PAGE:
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Publication numberUS4130813 A
Publication typeGrant
Application numberUS 05/799,622
Publication dateDec 19, 1978
Filing dateMay 23, 1977
Priority dateMay 23, 1977
Also published asCA1113554A1, DE2821791A1, DE2821791C2
Publication number05799622, 799622, US 4130813 A, US 4130813A, US-A-4130813, US4130813 A, US4130813A
InventorsFrank Sandy, Clarence J. Dunnrowicz
Original AssigneeRaytheon Company
Export CitationBiBTeX, EndNote, RefMan
External Links: USPTO, USPTO Assignment, Espacenet
Surface wave device having enhanced reflectivity gratings
US 4130813 A
Abstract
Surface acoustic wave devices are disclosed which have enhanced reflectivity gratings with conductive stripes between grooves in the substrate or conductive stripes within the grooves. For lithium niobate substrates, aluminum stripes coupled together and positioned between grooves or unconnected and positioned within the grooves are preferred. For quartz substrates, gold stripes within the grooves are used. Methods for fabricating such structures are also disclosed.
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Claims(22)
What is claimed is:
1. In combination:
a substrate for supporting surface wave propagation; and one or more means for reflecting surface waves upon said substrate, said reflecting means having a plurality of substantially parallel grooves within said substrate and a plurality of metal stripes positioned on the surface of said substrate, one of said stripes being located between adjacent ones of said grooves, the width of said grooves and said metal stripes being substantially one-half the wavelength of said reflected surface waves.
2. The combination of claim 1 wherein:
at least some of said metal stripes are coupled in parallel.
3. The combination of claim 2 wherein the metal of said metal stripes comprises:
aluminum.
4. The combination of claim 3 wherein said substrate comprises:
lithium niobate.
5. The combination of claim 2 further comprising:
one or more transducers coupled to said substrate.
6. In combination:
a substrate for supporting surface wave propagation; and one or more means for reflecting surface waves upon said substrate, said reflecting means having a plurality of substantially parallel grooves within said substrate and metal stripes positioned within at least some of said grooves, the width of said grooves and said metal stripes and the distance between adjacent ones of said grooves being substantially one-half the wavelength of reflected surface waves.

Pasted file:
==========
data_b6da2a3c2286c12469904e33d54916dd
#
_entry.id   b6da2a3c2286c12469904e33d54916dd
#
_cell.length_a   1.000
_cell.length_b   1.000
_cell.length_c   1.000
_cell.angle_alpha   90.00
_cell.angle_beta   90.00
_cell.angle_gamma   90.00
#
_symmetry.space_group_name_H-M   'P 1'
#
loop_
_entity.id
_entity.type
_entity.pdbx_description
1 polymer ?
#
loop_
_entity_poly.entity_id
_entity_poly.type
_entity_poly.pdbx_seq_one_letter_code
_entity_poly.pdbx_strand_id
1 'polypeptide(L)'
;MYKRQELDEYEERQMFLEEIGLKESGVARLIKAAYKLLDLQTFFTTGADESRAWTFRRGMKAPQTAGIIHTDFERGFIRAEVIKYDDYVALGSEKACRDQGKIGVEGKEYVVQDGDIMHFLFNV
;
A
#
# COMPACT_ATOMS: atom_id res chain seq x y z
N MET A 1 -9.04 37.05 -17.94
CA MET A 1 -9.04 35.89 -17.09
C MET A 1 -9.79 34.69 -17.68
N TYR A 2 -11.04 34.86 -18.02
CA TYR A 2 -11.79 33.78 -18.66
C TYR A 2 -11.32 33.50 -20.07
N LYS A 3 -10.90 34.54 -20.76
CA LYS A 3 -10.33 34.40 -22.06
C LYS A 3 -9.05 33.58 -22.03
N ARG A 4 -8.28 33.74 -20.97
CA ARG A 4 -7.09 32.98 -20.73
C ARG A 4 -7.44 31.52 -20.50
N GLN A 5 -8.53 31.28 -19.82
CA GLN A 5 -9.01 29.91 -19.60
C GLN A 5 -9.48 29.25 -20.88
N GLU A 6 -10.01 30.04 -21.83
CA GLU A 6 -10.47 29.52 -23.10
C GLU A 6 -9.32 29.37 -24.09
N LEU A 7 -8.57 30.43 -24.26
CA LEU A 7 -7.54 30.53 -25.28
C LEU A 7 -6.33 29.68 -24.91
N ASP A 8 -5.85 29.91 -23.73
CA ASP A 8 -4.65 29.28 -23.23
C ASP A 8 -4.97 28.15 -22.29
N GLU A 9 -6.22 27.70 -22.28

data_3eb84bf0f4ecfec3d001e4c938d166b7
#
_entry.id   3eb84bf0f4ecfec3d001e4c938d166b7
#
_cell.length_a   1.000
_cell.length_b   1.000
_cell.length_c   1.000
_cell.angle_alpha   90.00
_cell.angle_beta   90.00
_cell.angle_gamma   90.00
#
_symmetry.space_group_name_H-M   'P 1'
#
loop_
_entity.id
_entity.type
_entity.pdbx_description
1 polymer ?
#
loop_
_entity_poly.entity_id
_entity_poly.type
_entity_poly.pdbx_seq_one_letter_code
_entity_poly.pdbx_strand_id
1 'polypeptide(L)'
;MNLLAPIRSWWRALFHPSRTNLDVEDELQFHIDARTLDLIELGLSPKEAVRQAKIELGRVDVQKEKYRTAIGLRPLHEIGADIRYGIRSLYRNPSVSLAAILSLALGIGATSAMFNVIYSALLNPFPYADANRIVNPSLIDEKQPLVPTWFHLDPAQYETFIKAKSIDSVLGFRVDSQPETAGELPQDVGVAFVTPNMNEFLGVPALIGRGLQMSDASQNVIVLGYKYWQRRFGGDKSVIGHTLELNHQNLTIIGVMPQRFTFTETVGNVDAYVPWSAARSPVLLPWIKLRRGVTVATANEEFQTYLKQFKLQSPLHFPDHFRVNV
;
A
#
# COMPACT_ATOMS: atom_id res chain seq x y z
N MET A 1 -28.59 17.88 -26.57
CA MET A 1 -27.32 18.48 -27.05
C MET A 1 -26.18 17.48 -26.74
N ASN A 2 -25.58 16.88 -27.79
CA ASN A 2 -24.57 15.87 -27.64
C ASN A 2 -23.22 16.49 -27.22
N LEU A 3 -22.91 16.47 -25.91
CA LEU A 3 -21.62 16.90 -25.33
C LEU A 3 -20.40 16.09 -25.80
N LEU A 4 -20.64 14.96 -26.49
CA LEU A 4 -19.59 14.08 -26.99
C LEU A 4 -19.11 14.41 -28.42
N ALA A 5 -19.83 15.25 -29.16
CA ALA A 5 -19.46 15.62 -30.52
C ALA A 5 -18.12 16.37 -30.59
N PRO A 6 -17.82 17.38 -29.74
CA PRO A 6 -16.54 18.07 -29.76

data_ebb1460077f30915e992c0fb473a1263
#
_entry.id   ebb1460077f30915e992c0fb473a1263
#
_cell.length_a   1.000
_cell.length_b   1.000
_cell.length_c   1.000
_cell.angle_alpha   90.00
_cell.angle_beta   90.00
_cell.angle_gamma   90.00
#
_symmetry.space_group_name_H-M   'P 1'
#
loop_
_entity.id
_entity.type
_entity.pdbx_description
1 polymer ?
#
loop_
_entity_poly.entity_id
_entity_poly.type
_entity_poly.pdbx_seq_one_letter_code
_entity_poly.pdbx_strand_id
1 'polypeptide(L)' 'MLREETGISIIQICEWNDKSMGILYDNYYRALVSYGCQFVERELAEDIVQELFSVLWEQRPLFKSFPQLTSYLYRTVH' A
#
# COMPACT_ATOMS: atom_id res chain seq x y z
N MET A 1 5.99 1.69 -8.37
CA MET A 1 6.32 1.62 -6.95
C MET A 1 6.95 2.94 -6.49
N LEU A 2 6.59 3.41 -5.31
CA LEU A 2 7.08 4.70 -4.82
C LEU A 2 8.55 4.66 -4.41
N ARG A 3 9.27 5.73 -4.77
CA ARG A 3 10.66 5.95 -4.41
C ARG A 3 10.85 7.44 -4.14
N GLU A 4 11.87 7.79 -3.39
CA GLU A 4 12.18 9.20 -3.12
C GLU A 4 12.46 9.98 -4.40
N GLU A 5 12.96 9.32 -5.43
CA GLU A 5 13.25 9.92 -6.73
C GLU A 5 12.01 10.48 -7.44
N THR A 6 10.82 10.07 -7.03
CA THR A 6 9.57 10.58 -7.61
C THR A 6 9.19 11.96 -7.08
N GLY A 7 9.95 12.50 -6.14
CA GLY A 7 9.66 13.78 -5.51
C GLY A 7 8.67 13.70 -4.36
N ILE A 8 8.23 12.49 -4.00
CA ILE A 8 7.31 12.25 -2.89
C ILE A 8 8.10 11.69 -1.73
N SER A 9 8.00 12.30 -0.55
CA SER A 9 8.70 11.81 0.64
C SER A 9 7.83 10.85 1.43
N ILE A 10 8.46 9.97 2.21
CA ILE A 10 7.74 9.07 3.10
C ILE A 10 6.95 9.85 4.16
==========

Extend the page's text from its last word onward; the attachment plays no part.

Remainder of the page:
7. The combination of claim 13 wherein said substrate comprises:
lithium niobate.
8. The combination of claim 7 wherein the metal of said metal stripes comprises:
aluminum.
9. The combination of claim 8 wherein:
the height of said metal stripes is less than the depth of said grooves.
10. The combination of claim 6 wherein:
said substrate comprises quartz.
11. The combination of claim 10 wherein the metal of said metal stripes comprises:
gold.
12. The combination of claim 11 further comprising:
a layer of chromium positioned between said gold and at least one surface of said grooves.
13. The combination of claim 6 further comprising: one or more transducers coupled to said substrate.
14. A surface wave filter device comprising in combination:
a substrate for supporting surface wave propagation;
an input transducer coupled to said substrate for launching surface waves on said substrate in two opposed directions;
an output transducer for receiving at least a portion of the surface waves launched by said input transducer; and
at least four frequency selective surface wave reflecting means for directing at least portions of said surface waves launched by said input transducer, each of said reflecting means comprising a plurality of substantially parallel grooves within said substrate and a plurality of metal stripes positioned between said grooves, one of said stripes being located between adjacent ones of said grooves, the width of said grooves and said stripes being substantially one-half the wavelength of the reflected surface waves.
15. The combination of claim 14 wherein:
said substrate comprises lithium niobate; and
said metal of said metal stripes comprises aluminum.
16. The combination of claim 15 wherein:
said metal stripes are coupled in parallel.
17. The combination of claim 15 wherein:
said reflecting means are four in number; and
said reflecting means are positioned to form a substantially rectangular propagation path for surface waves propagating between said input and output transducers.
18. The method comprising the steps of:
providing a substrate of lithium niobate material having at least one surface adapted for propagation of surface waves thereupon;
covering at least a portion of said surface with a layer of aluminum metal;
removing portions of said layer of metal in the form of a plurality of parallel stripes; and
removing portions of said substrate lying beneath the removed portions of said layer of metal to a predetermined depth.
19. The method of claim 18 wherein said step of removing portions of said layer comprises the step of:
removing predetermined parts of the remaining portions of said metal layer so as to leave the finally remaining portions of said metal layer in the form of parallel interconnected stripes.
20. The method of claim 18 wherein said step of removing portions of said substrate comprises:
ion etching.
21. The method comprising the steps of:
providing a substrate of material having at least one surface adapted for propagation of surface waves thereupon;
covering at least portions of said surface with a first layer of metal;
removing portions of said first layer of metal in the form of a plurality of parallel stripes;
removing portions of said substrate lying beneath the removed portions of said first layer of metal to a predetermined depth to form a plurality of grooves in said substrate;
depositing a second layer of aluminum within said grooves; and
removing the remaining portions of said first layer of metal.